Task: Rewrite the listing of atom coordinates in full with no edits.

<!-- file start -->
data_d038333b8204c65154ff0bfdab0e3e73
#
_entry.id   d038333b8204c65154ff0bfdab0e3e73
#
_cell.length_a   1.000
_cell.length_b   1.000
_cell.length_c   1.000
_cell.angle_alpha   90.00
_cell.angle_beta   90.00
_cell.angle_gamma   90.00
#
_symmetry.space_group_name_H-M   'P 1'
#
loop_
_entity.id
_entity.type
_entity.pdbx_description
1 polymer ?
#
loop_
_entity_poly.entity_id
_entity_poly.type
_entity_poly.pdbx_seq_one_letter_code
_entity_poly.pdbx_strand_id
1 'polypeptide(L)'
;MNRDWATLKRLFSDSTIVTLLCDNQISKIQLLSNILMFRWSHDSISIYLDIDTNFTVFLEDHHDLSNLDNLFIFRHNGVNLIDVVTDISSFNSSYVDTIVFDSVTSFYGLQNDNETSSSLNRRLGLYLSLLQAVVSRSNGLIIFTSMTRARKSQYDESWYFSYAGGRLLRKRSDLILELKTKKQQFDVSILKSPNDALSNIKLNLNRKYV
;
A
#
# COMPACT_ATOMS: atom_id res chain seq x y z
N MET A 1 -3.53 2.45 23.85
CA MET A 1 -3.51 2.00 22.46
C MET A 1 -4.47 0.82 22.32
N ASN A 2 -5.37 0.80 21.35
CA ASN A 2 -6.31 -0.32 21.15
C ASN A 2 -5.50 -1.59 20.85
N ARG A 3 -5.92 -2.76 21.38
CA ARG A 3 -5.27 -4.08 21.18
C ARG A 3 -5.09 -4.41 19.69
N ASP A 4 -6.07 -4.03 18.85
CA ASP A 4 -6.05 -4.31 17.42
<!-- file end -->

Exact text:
data_d038333b8204c65154ff0bfdab0e3e73
#
_entry.id   d038333b8204c65154ff0bfdab0e3e73
#
_cell.length_a   1.000
_cell.length_b   1.000
_cell.length_c   1.000
_cell.angle_alpha   90.00
_cell.angle_beta   90.00
_cell.angle_gamma   90.00
#
_symmetry.space_group_name_H-M   'P 1'
#
loop_
_entity.id
_entity.type
_entity.pdbx_description
1 polymer ?
#
loop_
_entity_poly.entity_id
_entity_poly.type
_entity_poly.pdbx_seq_one_letter_code
_entity_poly.pdbx_strand_id
1 'polypeptide(L)'
;MNRDWATLKRLFSDSTIVTLLCDNQISKIQLLSNILMFRWSHDSISIYLDIDTNFTVFLEDHHDLSNLDNLFIFRHNGVNLIDVVTDISSFNSSYVDTIVFDSVTSFYGLQNDNETSSSLNRRLGLYLSLLQAVVSRSNGLIIFTSMTRARKSQYDESWYFSYAGGRLLRKRSDLILELKTKKQQFDVSILKSPNDALSNIKLNLNRKYV
;
A
#
# COMPACT_ATOMS: atom_id res chain seq x y z
N MET A 1 -3.53 2.45 23.85
CA MET A 1 -3.51 2.00 22.46
C MET A 1 -4.47 0.82 22.32
N ASN A 2 -5.37 0.80 21.35
CA ASN A 2 -6.31 -0.32 21.15
C ASN A 2 -5.50 -1.59 20.85
N ARG A 3 -5.92 -2.76 21.38
CA ARG A 3 -5.27 -4.08 21.18
C ARG A 3 -5.09 -4.41 19.69
N ASP A 4 -6.07 -4.03 18.85
CA ASP A 4 -6.05 -4.31 17.42